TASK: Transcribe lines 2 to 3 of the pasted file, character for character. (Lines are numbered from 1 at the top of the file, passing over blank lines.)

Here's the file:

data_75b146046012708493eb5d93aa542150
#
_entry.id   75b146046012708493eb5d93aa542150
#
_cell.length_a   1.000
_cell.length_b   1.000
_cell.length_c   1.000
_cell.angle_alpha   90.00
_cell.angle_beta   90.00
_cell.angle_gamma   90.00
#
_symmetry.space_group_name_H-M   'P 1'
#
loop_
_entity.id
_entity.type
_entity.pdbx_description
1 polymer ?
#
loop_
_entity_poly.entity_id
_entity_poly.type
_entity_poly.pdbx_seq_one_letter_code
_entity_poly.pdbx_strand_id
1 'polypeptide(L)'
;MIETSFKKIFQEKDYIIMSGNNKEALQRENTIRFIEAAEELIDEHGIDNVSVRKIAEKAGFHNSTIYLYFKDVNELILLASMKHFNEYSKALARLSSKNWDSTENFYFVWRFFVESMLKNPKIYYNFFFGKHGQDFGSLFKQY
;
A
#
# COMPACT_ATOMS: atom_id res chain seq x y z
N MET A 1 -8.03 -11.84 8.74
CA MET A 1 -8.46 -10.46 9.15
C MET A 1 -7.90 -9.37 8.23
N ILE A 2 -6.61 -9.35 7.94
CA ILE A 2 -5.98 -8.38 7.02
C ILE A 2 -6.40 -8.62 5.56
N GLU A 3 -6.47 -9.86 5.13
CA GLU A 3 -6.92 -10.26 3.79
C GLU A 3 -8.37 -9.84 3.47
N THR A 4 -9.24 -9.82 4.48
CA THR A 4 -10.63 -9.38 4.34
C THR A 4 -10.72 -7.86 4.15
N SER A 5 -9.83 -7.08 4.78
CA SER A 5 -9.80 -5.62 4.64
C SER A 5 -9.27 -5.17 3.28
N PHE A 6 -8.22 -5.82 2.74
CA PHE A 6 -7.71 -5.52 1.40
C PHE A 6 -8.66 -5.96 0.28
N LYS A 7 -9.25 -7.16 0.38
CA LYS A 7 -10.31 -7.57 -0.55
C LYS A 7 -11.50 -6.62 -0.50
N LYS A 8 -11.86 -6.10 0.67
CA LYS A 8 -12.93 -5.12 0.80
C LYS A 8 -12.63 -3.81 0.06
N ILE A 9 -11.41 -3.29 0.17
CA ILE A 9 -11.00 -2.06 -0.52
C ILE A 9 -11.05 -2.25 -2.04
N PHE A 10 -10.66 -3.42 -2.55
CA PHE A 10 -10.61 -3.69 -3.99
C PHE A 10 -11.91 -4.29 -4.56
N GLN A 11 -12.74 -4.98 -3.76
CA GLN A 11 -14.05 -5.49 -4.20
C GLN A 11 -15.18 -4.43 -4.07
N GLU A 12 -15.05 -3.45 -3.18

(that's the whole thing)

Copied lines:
#
_entry.id   75b146046012708493eb5d93aa542150